Published December 22nd 2009 by HarperTeen
Much has changed since autumn, when Kelley Winslow learned she was a Faerie princess, fell in love with changeling guard Sonny Flannery, and saved the mortal realm from the ravages of the Wild Hunt.I read Wondrous Strange last year and really enjoyed it but for some reason, I didn't jump right into Darklight right away. I think I had too much on the go at the time. But then I got Tempestuous, the last book in this series by Lesley Livingston, for review and I knew I had to catch up with what was happening with Kelley Winslow, Sonny Flannery, et al. Am I ever glad I did!
Now Kelley is stuck in New York City, rehearsing Romeo and Juliet and missing Sonny more with every stage kiss, while Sonny has been forced back to the Otherworld and into a deadly game of cat and mouse with the remaining Hunters and Queen Mabh herself.
When a terrifying encounter sends Kelley tumbling into the Otherworld, her reunion with Sonny is joyful but destined to be cut short. An ancient, hidden magick is stirring, and a dangerous new enemy is willing to risk everything to claim that power.
Caught in a web of Faerie deception and shifting allegiances, Kelley and Sonny must tread carefully, for each next step could topple a kingdom . . . or tear them apart.
With breathtakingly high stakes, the talented Lesley Livingston delivers soaring romance and vividly magical characters in Darklight, the second novel in the trilogy that began with Wondrous Strange.
Reading Darklight reminded me why I had been captivated with the first book: the way Ms. Livingston writes. These books are considered Young Adult, but I don't find the writing overly simplistic, nor are the scenarios involved, drawn with no small measure of tribute to Shakespeare, dull. The story moves from modern day New York to the Otherworld quite seamlessly. It's in the descriptions that the author outdoes herself; you can almost feel the difference in the contrasts of the "concrete jungle" versus the lush, verdant Summer Court or the icy majesty of the Winter Court, and so on. This lends some credence to the legends of mortals being tricked into Faery submission. Really, who wouldn't want to live in such a magickal place, where death is rare?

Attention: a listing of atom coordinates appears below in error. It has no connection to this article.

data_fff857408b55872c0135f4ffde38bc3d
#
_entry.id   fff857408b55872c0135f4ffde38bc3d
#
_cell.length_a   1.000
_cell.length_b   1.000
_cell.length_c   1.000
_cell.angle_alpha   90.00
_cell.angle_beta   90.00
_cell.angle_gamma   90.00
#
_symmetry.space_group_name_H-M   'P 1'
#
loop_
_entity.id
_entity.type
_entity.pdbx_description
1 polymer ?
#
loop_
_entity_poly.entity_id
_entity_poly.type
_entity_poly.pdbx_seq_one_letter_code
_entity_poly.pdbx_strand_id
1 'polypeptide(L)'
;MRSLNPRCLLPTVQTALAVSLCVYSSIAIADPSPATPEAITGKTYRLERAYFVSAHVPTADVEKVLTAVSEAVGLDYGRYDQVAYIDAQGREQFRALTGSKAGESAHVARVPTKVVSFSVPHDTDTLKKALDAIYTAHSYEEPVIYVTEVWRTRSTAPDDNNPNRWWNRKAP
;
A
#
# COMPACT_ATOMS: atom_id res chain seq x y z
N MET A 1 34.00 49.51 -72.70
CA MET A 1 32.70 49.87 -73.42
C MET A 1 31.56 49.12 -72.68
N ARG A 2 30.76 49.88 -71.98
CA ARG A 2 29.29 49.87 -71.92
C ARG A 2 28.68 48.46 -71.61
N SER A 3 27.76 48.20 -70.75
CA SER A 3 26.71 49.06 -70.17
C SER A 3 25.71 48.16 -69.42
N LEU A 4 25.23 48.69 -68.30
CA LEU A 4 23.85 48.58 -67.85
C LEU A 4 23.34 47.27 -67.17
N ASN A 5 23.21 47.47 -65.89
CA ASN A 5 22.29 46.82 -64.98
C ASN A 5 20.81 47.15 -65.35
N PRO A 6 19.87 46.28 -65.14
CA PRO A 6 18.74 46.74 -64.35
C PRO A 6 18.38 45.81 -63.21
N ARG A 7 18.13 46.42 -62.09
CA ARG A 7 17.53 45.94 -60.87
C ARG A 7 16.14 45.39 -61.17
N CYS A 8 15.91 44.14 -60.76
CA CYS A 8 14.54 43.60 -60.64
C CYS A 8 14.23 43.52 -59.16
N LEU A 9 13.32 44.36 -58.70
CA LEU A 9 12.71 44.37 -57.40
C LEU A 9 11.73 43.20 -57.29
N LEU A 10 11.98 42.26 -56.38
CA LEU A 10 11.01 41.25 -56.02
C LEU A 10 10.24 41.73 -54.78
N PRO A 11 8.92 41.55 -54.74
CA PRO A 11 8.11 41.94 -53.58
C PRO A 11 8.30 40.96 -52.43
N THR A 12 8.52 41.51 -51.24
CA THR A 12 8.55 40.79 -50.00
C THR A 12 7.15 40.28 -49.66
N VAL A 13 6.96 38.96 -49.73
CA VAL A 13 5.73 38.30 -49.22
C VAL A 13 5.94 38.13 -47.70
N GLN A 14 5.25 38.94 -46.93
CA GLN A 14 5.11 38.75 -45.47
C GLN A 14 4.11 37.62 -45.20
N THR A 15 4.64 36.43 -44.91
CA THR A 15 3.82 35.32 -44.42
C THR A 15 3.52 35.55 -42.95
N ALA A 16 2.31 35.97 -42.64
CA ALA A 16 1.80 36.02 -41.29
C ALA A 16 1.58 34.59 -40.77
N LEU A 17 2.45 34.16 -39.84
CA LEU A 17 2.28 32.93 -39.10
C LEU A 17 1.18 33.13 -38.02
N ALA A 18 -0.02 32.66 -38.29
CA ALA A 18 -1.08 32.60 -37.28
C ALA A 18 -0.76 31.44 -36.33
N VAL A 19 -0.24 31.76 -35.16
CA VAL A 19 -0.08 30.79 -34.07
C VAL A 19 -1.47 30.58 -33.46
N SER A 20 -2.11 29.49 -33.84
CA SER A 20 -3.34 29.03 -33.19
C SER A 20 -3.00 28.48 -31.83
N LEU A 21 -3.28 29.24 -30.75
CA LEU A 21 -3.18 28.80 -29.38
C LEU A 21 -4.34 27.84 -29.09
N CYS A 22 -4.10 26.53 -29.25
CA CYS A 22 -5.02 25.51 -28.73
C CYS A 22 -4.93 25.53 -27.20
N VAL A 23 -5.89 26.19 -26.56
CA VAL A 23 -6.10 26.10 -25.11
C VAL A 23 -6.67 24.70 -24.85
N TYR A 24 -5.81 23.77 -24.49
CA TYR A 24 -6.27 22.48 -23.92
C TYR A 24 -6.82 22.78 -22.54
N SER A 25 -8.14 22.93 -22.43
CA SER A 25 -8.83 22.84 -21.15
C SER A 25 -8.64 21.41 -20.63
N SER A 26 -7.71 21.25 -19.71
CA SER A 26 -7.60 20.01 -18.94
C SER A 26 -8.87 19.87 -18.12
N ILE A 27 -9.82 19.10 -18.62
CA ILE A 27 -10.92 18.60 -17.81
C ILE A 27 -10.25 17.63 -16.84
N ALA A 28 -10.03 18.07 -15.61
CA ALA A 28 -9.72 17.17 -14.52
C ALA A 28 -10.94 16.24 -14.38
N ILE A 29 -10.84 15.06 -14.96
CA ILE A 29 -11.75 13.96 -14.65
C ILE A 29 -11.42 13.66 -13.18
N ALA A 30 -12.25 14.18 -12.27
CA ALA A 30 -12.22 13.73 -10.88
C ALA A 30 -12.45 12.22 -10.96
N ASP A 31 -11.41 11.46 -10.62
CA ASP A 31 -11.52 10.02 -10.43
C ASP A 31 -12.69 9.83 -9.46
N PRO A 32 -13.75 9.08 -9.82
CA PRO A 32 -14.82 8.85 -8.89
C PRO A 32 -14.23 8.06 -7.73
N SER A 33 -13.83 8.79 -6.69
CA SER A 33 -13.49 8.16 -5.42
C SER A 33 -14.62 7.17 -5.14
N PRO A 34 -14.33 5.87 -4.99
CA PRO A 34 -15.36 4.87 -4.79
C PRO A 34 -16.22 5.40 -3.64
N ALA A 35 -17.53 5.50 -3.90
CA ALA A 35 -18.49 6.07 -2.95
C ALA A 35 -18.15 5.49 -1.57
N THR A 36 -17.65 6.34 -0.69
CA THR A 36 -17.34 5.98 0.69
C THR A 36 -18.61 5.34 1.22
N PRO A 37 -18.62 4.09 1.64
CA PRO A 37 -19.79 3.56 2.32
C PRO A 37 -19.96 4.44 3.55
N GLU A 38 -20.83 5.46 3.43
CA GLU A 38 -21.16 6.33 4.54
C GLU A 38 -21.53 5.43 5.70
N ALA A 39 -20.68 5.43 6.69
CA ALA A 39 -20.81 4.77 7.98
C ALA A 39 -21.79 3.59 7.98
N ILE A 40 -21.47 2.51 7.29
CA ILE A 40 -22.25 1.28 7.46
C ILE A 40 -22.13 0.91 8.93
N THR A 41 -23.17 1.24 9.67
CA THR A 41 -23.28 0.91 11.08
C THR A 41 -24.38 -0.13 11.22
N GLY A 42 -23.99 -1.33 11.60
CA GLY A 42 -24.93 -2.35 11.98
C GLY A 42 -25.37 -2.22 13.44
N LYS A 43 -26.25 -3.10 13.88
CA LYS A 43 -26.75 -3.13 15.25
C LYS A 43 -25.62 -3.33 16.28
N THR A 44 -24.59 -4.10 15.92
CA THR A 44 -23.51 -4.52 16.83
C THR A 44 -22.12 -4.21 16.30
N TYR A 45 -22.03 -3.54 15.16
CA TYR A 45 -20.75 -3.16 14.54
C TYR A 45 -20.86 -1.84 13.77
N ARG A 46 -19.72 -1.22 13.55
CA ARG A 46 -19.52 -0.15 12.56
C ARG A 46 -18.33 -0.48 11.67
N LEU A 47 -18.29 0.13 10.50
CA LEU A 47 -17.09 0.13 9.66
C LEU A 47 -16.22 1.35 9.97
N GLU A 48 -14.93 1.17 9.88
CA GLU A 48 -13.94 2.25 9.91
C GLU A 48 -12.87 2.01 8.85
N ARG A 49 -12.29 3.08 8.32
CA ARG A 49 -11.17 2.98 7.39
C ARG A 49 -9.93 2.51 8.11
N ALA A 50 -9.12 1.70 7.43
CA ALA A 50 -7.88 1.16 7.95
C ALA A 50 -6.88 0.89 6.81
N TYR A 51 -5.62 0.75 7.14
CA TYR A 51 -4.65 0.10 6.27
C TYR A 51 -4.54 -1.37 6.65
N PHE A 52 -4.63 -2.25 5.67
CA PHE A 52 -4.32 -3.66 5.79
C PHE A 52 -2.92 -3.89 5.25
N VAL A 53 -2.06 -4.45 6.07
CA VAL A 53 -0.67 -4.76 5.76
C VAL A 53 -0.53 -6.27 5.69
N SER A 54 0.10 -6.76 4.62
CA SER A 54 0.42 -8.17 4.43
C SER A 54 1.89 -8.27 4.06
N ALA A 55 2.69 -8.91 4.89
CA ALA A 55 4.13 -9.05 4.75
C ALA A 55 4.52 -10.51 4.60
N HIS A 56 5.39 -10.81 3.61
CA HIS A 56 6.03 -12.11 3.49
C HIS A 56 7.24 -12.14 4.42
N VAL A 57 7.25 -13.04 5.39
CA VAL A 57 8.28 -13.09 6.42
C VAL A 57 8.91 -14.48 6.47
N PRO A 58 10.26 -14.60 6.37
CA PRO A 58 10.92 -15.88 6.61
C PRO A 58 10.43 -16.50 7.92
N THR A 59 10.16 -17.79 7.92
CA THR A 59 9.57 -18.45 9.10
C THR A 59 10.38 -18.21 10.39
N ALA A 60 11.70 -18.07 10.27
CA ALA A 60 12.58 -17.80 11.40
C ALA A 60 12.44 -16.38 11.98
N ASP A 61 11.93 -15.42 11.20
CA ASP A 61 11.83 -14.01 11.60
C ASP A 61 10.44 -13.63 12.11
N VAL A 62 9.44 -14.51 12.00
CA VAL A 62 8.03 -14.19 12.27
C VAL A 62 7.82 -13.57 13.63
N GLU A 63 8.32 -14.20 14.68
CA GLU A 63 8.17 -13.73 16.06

With a blend of New Yorkers and Faery royalty, Livingston will competently maintain the pompous talk of Kings and Queens, then throw in a word like "ass-hat" that makes you giggle at the juxtaposition. I found her use of metaphors quite entertaining also. She writes on page 227, "So many thoughts and questions tumbled about in her head like puzzle pieces in a box shaken by a child who just wanted to hear them rattle." This is a fantastic image and avoids the typical reference to "deafening silence" etc.
It has been a while since reading Wondrous Strange, but I think I liked Darklight better than the first. Maybe the climactic scene at the theatre or the mystery surrounding Fennrys or Auberon's ailment or the hooded figure's identity, or the combination of all of these that made this an exciting read. Being the middle book of a series can sometimes be a detriment, but not in Darklight's case. It has plenty to keep you interested, not just acting as a bridge to the last book (though there is some bridging of the story involved).
I'm not sure that I would recommend it as a stand alone book, but that's just because I love this series and I think everyone should read all of the books as soon as possible. I give Lesley Livingston two very large thumbs up, and move on to Tempestuous with a bit of a heavy heart as I know the story will end there.
To get a little more info on Tempestuous (and its author), my interview with Lesley can be found here.